It’s tough finding a work/life balance, but it becomes an entirely new juggling act when you add exercise to the mix. As much as we want to lead a healthier life and get fit, regular workouts tend to get left on the back-burner in favour of meeting deadlines or spending time with friends and loved ones. Fortunately, there is one way that you can get fit and still have time for everything you love; all it takes is one adjustment to your daily routine.
More and more people are choosing to cycle to work, particularly during the warmer months, either for environmental reasons or for health reasons. Whatever the reason you ultimately take up cycling, here are a few arguments to convince you that this is a good idea.
Earlier this year, many people were the victims of train strikes and with few alternative options for getting to work. You bike will never go on strike; at least, not if it’s well-maintained and you don’t get seriously injured. With the right equipment for bike maintenance, you can keep cycling all year. If you usually drive to work, cycling can free you from spending 10 to 15 minutes looking for a parking space and mentally calculating how long you have until you have to pay for another parking ticket. Finally, cycling has to be a lot more pleasant than suffering through a commute on public transport with hundreds of people cramming into a bus or train like sardines.
Believe it or not, even in the UK’s major cities, commuting by bike will get you to work in half the time it would take you to drive there. According to research done by Citroen, if you drive for an hour in Cardiff’s rush hour, you’ll spend over 30 minutes going absolutely nowhere and average just 7 mph, compared to averaging around 12-15 mph while cycling. Cyclists don’t get stuck in traffic jams and aren’t susceptible to the usual transit delays of driving or public transportation, making bike commuting as fast or faster than driving for most urban commutes. That’s before you even factor in the time you save looking for a parking space when you get to work. All you need to do is finding the nearest pole or bike parking rack, lock up your bicycle, and go about your day.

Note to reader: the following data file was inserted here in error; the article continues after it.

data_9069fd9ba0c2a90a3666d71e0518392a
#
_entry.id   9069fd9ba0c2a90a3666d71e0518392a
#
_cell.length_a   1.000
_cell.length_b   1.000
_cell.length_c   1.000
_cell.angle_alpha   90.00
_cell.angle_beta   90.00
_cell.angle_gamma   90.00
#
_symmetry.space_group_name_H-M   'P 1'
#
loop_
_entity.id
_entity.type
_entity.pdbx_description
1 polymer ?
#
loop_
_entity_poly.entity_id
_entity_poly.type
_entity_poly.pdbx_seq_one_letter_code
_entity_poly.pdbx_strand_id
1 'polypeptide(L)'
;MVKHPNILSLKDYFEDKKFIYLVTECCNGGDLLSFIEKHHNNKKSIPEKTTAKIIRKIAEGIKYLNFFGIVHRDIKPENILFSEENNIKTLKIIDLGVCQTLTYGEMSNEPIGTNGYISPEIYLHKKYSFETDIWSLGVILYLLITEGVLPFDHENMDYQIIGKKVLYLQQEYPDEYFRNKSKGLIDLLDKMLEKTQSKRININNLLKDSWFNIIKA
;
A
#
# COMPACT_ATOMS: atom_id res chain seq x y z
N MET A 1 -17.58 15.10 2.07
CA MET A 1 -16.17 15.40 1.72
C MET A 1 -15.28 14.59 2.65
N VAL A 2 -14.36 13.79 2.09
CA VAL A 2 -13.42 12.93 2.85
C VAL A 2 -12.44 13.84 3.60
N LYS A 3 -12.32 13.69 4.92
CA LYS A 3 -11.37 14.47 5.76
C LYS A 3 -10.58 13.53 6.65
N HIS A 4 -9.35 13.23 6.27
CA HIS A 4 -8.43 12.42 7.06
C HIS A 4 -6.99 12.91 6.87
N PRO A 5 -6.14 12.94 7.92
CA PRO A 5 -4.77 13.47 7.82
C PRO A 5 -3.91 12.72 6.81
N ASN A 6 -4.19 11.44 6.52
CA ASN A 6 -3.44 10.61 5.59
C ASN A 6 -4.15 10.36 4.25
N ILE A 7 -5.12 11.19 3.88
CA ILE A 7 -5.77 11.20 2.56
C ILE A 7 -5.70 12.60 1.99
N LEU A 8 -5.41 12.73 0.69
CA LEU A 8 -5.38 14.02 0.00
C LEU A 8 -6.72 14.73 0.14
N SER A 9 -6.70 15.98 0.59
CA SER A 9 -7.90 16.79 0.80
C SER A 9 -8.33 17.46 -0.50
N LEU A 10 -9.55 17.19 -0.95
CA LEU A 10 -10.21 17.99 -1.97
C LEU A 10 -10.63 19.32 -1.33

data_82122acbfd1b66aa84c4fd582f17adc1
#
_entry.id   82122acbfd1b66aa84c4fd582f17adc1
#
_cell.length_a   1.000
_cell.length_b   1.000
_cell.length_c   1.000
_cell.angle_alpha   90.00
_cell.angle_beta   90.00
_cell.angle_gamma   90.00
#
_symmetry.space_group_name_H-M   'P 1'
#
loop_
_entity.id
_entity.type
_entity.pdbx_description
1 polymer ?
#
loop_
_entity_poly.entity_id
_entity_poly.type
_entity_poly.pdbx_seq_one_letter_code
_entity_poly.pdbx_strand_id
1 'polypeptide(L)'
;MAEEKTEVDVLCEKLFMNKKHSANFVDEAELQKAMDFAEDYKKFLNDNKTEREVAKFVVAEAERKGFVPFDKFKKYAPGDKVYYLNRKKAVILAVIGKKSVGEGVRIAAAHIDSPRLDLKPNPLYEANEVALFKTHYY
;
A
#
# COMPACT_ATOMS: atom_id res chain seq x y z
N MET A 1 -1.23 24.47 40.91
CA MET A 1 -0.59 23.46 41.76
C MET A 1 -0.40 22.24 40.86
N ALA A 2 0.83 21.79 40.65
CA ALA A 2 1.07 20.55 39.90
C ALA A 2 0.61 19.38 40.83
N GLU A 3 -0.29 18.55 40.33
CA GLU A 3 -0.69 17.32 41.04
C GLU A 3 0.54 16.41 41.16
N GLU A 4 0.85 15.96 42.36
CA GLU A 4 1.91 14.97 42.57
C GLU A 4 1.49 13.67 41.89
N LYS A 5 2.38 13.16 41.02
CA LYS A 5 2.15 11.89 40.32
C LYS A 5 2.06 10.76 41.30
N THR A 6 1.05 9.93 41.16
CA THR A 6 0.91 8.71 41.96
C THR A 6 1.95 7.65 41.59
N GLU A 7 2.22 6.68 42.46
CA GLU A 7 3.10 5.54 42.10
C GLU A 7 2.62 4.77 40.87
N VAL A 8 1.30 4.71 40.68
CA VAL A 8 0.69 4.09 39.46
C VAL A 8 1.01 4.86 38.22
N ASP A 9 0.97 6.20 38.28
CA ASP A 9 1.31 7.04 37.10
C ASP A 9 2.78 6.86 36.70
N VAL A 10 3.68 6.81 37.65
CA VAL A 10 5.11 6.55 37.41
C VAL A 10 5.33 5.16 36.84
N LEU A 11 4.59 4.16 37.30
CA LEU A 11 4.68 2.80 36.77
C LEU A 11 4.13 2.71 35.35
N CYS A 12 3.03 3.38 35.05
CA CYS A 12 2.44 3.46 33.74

A 2008 study from the University of New South Wales concluded that if more people started riding their bikes to work in any given city, the number of collisions between between drivers and people riding bikes decreases in absolute terms in that city. This is because drivers adopt safer driving practices to accommodate for any extra cyclists and pedestrians on the streets. So even though you might like to get cycle insurance in case you do have an accident, you should feel safe in the knowledge that you’re contributing to increased road safety for everyone.
Whenever you’ve seen a cyclist commuting to work in the middle of winter, you must’ve thought they were mad. However, cycling to work is actually one of the warmest ways of getting to work in winter. Not only are you moving instead of standing on a cold platform waiting for a train, but wearing the right clothes can protect you from the elements while the blood pumping through your body will keep you warm. Don’t talk yourself out of it by saying that the clothes must be expensive; good quality waterproof and windproof cycling gear can be bought really cheaply, so you’re running out of excuses to not cycle year round. As an added bonus, you reduce the risk of catching a cold from a fellow commuter coughing and sneezing all over you.
Now to one of the more obvious reasons. Cycling is good for you; it improves cardiovascular and aerobic fitness, lowers blood pressure, boosts energy, builds muscle, and improves coordination. Also, while you may not become Einstein, research has proven that moderate, daily exercise can prevent cognitive decline, sharpen memory and learning, and improve overall brain performance, so it’ll make you better at your job. Not to mention, regular exercise makes immune cells more active, so they’re ready to ﬁght off infection – goodbye annual winter colds!
Lack of fuel emissions aren’t the only way that bikes are better for the environment than other forms of travel. It takes around ﬁve percent of the materials and energy used to make a car to build a bike.
Are you convinced yet?